Infrastructure

Florida Community Weighs Burying Power Lines at Substantial Cost

Though the push for underground power lines make sense in an area threatened by hurricanes, the change would not come cheap. Estimates say the $9.1 million project could take 30 years to pay off.

by Lance Dixon, Miami Herald / September 27, 2017

(TNS) -- In the aftermath of Hurricane Irma and what they considered a slow response from Florida Power & Light, Coral Gables leaders moved Tuesday to pursue moving power lines underground and may sue FPL in order to speed up negotiations.

Gables officials have been talking about moving lines underground since Hurricane Wilma hit South Florida in 2005, but delays in power restoration after Irma revived the discussion. The work could cost more than $250 million and potentially lead to an increase in taxes.

“We’re sitting here 12 years later and we want the same thing. I think the only difference is we’ve got to take matters into our own hands,” Commissioner Frank Quesada said.

Gables leaders think the plan and the costs are worthwhile if they can prevent the kinds of power outages the city experienced. FPL attributed the severity of the outages to falling branches and trees from the city’s large tree canopy, while the city placed the blame on aging infrastructure.

Other cities that have considered burying lines, including South Miami, said the costs were too prohibitive.

The cost estimate was provided by the consulting company Stantec, which has worked with Golden Beach, Palm Beach and Key Biscayne on burying their power lines. Stantec noted that the underground lines could be vulnerable to storm surge but wouldn’t be affected by heavy winds. Also, outages typically can be restored more quickly with underground lines than above-ground lines.

One of the potential funding sources commissioners mentioned is a general obligation bond that would need to be approved by residents and be paid off over a number of years. Another option would be a special assessment for certain businesses or property owners.

Despite the potentially large costs, commissioners were adamant that the city had to consider the plan.

“If we wait another 10 years it’s not going to be $250 [million]. It could be $260 [million], if not more,” Commissioner Vince Lago said.

City staff plans to present a timeline and potential costs at the next commission meeting.

City leaders also voted to direct City Attorney Craig Leen to continue work on a planned lawsuit against FPL with the purpose of holding a settlement meeting with the utility company.

“Our aim is not to pursue litigation. Our aim is to bring them to the table,” Mayor Raúl Valdés-Fauli said.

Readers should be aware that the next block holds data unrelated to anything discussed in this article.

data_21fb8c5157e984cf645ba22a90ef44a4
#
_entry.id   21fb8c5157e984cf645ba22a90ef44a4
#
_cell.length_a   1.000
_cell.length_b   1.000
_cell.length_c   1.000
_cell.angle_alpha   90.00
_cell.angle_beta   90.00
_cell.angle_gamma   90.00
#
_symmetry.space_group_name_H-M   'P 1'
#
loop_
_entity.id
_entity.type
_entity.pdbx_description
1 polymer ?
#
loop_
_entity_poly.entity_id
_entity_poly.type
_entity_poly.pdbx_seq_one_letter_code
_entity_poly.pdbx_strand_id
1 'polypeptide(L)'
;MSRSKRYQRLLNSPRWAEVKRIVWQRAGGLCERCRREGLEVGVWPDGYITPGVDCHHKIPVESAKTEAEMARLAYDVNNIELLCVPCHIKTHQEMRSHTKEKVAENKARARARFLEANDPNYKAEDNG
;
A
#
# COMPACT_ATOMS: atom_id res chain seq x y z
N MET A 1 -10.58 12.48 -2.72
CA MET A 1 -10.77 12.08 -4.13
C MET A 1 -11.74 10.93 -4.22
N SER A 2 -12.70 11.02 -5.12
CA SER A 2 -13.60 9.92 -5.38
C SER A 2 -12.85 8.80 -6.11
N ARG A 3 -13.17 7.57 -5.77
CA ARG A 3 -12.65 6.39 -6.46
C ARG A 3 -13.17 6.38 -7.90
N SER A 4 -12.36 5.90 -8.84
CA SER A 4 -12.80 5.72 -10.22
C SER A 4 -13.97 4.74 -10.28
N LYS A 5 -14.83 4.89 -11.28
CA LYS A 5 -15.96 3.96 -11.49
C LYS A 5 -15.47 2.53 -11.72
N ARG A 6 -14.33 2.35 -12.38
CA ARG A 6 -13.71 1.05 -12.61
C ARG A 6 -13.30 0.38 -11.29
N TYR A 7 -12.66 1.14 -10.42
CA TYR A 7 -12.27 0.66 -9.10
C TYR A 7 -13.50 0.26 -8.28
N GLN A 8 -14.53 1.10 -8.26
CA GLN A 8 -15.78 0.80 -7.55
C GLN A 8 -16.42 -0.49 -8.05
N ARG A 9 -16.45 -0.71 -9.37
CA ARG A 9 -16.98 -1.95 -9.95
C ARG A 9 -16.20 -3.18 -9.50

The city issued fines to FPL after the utility missed its initial deadline for full power restoration. FPL described the city’s cease-and-desist fines and its planned lawsuit as “ludicrous.”

About 75 percent of affected customers in the Gables had their power restored early last week, but FPL did not meet the originally promised Sept. 17 target for power to be restored to all customers. In many parts of the city it took eight to 10 days for power to be restored after the storm.

The Gables has since been fully restored, according to FPL, and the city has not issued any more fines.

Plans for placing lines underground have been considered across South Florida but costs or other factors often slow down the process.

Last November, North Bay Village voters approved a measure to bury cable utility lines underground. That plan included approving a $9.1 million bond issue that residents will pay off over 30 years.

Since that approval though, Village Manager Frank Rollason said that there hasn’t been any action and that $9.1 million might not be enough. The cost of the work might actually range from $12 to $15 million.

He said costs and accounting for underground infrastructure, like sewer and water equipment, are factors municipalities should consider before pursuing underground power lines.

“When people talk about undergrounding, they don’t think about some of the ramifications,” Rollason said. “It’s not a cure-all.”

In other post-Irma action, commissioners directed staff to draft a law requiring city nursing homes and assisted living facilities to have generators and fuel in place.

The generator item is, in part, a reaction to the tragedy at the Hollywood Hills Rehabilitation Center. The facility lost power during Hurricane Irma and within days, 11 elderly residents died.

Other homes and centers across South Florida were without power for most of the week after the storm, and some facilities had to be evacuated as seniors sat in sweltering heat and ran low on food and supplies.

“I think it’s important that we have regulations in the city so we don’t have the bad experiences that other municipalities have had recently,” Quesada said.

Gov. Rick Scott used emergency powers last week to mandate that nursing homes and assisted living facilities across the state have generators in place within two months. The mandate requires the generators to be functional for up to four days; the Gables is considering a similar requirement.

The City Commission also approved the creation of a committee geared at preparing for emergencies like Irma. The committee will likely be a mix of residents, representatives from Miami-Dade County and from FPL.

©2017 Miami Herald Distributed by Tribune Content Agency, LLC.